In a move that will reverberate throughout the country, the local Lancashire County Council in the United Kingdom rejected a permit for a shale gas project. We discussed the pending case in Tuesday’s newsletter. The landmark decision will delay – if not derail entirely – Britain’s shale gas hopes. Cuadrilla Resources, a shale driller, had hoped to develop one of the U.K.’s first major shale gas project using fracking. But local opposition has been fierce, and the project has been working its way through the government permitting system for years. Lancashire ultimately rejected the permit out of concerns over too much truck traffic. Cuadrilla is still awaiting a decision on a second permit, which is expected to be issued on June 29.
The British government led by Prime Minister David Cameron has embraced fracking and shale gas development in a way that much of the rest of Europe has not. With fracking blocked in France, Scotland, Bulgaria, Romania, the Czech Republic, and Germany, among others, the shale gas revolution has not spread to Europe. Poland was seen as the continent’s greatest hope for shale gas, and the Polish government went out of its way to court major companies. Poland even saw significant drilling activity and investment from international drillers, but ExxonMobil (NYSE: XOM), Chevron (NYSE: CVX) and others have pulled the plug on those projects in recent years after disappointing results. That left the U.K. as one of the remaining countries that could spark shale development. The setback for Cuadrilla now throws that into doubt.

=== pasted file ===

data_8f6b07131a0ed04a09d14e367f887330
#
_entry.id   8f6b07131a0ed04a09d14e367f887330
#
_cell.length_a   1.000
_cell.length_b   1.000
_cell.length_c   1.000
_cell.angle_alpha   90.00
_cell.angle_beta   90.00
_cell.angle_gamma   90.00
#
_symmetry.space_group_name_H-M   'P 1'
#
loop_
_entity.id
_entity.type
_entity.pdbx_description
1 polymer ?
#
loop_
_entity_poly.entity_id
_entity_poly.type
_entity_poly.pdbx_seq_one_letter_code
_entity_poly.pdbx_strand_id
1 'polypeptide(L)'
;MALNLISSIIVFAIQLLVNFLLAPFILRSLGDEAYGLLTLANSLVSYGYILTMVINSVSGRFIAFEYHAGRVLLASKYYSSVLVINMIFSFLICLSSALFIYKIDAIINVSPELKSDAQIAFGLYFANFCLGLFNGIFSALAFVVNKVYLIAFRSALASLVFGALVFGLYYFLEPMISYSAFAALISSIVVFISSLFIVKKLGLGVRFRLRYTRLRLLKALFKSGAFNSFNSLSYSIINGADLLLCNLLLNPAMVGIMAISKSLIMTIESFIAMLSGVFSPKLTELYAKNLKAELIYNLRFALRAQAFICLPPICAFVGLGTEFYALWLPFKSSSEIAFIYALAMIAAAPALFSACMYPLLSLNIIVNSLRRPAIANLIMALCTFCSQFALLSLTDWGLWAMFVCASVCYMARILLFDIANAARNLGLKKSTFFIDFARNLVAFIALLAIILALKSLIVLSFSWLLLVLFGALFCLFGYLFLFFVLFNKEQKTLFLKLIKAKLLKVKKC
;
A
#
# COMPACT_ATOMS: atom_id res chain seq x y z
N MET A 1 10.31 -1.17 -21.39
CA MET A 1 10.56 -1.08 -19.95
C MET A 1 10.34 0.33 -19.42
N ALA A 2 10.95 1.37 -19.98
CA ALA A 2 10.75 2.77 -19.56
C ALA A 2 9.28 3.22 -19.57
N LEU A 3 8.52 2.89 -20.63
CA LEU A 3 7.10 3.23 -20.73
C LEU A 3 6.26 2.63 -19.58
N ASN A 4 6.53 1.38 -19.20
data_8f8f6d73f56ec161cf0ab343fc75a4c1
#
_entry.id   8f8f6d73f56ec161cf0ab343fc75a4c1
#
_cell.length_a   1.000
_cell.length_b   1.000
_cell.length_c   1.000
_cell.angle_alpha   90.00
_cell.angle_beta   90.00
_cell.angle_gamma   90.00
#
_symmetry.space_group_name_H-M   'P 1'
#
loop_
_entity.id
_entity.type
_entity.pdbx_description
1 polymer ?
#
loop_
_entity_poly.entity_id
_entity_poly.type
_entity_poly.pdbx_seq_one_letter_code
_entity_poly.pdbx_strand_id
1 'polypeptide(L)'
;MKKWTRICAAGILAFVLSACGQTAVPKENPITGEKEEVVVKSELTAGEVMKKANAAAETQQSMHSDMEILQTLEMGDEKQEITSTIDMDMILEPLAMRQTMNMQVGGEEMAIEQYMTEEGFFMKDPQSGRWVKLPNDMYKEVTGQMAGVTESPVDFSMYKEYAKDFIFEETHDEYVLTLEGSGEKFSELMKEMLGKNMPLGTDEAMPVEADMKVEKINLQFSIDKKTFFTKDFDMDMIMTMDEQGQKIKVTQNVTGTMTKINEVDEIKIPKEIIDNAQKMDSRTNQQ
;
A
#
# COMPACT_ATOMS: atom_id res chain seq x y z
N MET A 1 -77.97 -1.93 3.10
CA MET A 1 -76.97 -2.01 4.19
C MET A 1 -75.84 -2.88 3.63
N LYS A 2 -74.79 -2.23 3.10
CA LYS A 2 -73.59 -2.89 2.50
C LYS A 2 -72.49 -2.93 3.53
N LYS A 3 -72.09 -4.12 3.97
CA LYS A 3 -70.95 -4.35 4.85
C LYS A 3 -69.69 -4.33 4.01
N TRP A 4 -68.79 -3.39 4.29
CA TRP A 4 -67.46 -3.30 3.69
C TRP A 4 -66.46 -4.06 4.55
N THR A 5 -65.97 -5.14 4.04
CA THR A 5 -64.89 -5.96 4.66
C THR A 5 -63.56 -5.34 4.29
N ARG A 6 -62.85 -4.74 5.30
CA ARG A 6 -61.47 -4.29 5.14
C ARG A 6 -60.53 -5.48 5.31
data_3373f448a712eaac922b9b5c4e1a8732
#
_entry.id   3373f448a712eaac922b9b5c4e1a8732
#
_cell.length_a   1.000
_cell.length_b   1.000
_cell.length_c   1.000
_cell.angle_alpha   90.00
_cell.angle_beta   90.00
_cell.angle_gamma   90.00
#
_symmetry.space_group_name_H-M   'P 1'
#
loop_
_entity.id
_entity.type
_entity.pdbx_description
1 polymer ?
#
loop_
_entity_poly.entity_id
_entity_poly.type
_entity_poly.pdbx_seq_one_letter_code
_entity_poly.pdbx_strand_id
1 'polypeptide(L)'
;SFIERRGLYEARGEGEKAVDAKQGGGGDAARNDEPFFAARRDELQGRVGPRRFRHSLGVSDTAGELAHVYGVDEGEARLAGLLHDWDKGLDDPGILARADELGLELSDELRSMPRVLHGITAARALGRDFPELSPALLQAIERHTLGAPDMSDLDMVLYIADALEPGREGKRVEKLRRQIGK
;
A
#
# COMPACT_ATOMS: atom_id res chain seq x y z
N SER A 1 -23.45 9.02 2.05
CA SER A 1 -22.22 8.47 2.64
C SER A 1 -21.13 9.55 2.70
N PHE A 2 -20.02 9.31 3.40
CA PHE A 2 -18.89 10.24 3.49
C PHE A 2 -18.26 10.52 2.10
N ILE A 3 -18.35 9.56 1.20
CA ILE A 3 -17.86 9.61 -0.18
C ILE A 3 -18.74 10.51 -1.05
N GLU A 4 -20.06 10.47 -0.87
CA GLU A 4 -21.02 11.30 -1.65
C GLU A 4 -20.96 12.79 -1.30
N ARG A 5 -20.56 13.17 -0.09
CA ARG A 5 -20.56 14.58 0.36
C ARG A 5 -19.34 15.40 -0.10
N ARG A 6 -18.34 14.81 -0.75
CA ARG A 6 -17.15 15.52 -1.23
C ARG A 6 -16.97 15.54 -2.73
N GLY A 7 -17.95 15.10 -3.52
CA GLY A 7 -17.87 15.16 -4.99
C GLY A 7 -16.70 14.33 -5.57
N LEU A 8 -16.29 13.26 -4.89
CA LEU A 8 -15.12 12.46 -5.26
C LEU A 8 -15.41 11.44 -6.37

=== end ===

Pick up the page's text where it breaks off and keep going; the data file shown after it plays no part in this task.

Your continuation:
The negotiations over Iran’s nuclear program are coming down to the wire. With the June 30 deadline a few days away, both the U.S. and Iranian diplomats have signaled their willingness to work into the early days of next month in order to complete the historic agreement. There are conflicting signs emerging from talks, however. A senior U.S. official who spoke on the condition of anonymity said on June 25 that a path exists for a “very good” deal with Iran, although some issues have yet to be overcome. The remarks would seem to suggest that the parties are making progress. Related: Investors Should Prepare For The Long Infrastructure Boom
However, earlier this week, the Supreme Leader of Iran, Grand Ayatollah Khamenei, dug in deeper with harsh words on the state of the negotiations. He appeared to take a tougher line, demanding the removal of sanctions on the same day that a deal is signed, something that the U.S. would likely balk at. Khamenei also emphasized his opposition to allowing international nuclear inspectors into the country, and said that the decade-long freeze on Iran’s nuclear program was unacceptable. Khamenei’s comments threw cold water on the state of play, and it is hard to see how those demands can be reconciled with the positions of the P5+1 nations.
The EIA reported an ongoing decline in crude oil inventories this week, with stocks falling by a brisk 4.9 million barrels for the week ending on June 19. Oil storage is now down nearly 30 million barrels from a peak earlier this year, suggesting that demand continues to outstrip supply in the United States. But once again the EIA reported a slight uptick in weekly U.S. oil production to 9.6 million barrels per day. That flies in the face of the agency’s own prediction that oil output would decline in both June and July. The conflicting numbers are muddying the oil market picture in the United States.